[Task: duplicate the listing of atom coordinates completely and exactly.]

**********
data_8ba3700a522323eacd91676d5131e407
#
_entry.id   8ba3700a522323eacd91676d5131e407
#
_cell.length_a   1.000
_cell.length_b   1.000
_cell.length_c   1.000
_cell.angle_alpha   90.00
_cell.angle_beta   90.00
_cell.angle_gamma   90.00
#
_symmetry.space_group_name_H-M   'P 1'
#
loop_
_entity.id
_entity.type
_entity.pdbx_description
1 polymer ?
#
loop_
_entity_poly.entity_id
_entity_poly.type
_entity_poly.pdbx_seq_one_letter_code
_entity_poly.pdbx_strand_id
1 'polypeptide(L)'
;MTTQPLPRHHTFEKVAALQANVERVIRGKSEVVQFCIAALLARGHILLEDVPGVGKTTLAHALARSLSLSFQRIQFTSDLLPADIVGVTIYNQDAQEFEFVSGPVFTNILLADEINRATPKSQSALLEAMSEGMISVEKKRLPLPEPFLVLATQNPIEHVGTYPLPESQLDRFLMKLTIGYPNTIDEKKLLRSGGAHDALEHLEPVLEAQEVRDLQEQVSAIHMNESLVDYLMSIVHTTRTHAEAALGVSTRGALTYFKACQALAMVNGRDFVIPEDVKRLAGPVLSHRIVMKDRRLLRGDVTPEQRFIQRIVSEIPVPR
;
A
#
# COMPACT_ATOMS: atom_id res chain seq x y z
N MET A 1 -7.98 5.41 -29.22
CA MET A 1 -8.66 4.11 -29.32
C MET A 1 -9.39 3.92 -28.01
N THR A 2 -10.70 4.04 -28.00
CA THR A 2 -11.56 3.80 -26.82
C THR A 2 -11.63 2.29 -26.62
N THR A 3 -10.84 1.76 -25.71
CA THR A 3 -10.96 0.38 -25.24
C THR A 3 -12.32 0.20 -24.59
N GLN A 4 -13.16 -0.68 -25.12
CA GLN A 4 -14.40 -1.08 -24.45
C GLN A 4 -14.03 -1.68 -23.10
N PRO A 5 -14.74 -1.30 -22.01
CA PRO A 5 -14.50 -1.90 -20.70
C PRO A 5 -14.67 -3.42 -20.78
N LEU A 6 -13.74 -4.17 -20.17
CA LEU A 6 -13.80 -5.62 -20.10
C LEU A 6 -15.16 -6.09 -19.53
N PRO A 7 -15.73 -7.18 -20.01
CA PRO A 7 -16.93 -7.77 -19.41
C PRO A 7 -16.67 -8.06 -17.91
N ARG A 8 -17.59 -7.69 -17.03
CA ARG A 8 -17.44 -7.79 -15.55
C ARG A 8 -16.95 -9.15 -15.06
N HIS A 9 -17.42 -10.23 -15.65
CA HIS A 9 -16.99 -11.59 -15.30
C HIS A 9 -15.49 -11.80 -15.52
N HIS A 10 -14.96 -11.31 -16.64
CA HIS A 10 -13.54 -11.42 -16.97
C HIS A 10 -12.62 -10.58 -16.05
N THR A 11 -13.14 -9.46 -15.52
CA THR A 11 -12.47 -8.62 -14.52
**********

data_8ba3700a522323eacd91676d5131e407
#
_entry.id   8ba3700a522323eacd91676d5131e407
#
_cell.length_a   1.000
_cell.length_b   1.000
_cell.length_c   1.000
_cell.angle_alpha   90.00
_cell.angle_beta   90.00
_cell.angle_gamma   90.00
#
_symmetry.space_group_name_H-M   'P 1'
#
loop_
_entity.id
_entity.type
_entity.pdbx_description
1 polymer ?
#
loop_
_entity_poly.entity_id
_entity_poly.type
_entity_poly.pdbx_seq_one_letter_code
_entity_poly.pdbx_strand_id
1 'polypeptide(L)'
;MTTQPLPRHHTFEKVAALQANVERVIRGKSEVVQFCIAALLARGHILLEDVPGVGKTTLAHALARSLSLSFQRIQFTSDLLPADIVGVTIYNQDAQEFEFVSGPVFTNILLADEINRATPKSQSALLEAMSEGMISVEKKRLPLPEPFLVLATQNPIEHVGTYPLPESQLDRFLMKLTIGYPNTIDEKKLLRSGGAHDALEHLEPVLEAQEVRDLQEQVSAIHMNESLVDYLMSIVHTTRTHAEAALGVSTRGALTYFKACQALAMVNGRDFVIPEDVKRLAGPVLSHRIVMKDRRLLRGDVTPEQRFIQRIVSEIPVPR
;
A
#
# COMPACT_ATOMS: atom_id res chain seq x y z
N MET A 1 -7.98 5.41 -29.22
CA MET A 1 -8.66 4.11 -29.32
C MET A 1 -9.39 3.92 -28.01
N THR A 2 -10.70 4.04 -28.00
CA THR A 2 -11.56 3.80 -26.82
C THR A 2 -11.63 2.29 -26.62
N THR A 3 -10.84 1.76 -25.71
CA THR A 3 -10.96 0.38 -25.24
C THR A 3 -12.32 0.20 -24.59
N GLN A 4 -13.16 -0.68 -25.12
CA GLN A 4 -14.40 -1.08 -24.45
C GLN A 4 -14.03 -1.68 -23.10
N PRO A 5 -14.74 -1.30 -22.01
CA PRO A 5 -14.50 -1.90 -20.70
C PRO A 5 -14.67 -3.42 -20.78
N LEU A 6 -13.74 -4.17 -20.17
CA LEU A 6 -13.80 -5.62 -20.10
C LEU A 6 -15.16 -6.09 -19.53
N PRO A 7 -15.73 -7.18 -20.01
CA PRO A 7 -16.93 -7.77 -19.41
C PRO A 7 -16.67 -8.06 -17.91
N ARG A 8 -17.59 -7.69 -17.03
CA ARG A 8 -17.44 -7.79 -15.55
C ARG A 8 -16.95 -9.15 -15.06
N HIS A 9 -17.42 -10.23 -15.65
CA HIS A 9 -16.99 -11.59 -15.30
C HIS A 9 -15.49 -11.80 -15.52
N HIS A 10 -14.96 -11.31 -16.64
CA HIS A 10 -13.54 -11.42 -16.97
C HIS A 10 -12.62 -10.58 -16.05
N THR A 11 -13.14 -9.46 -15.52
CA THR A 11 -12.47 -8.62 -14.52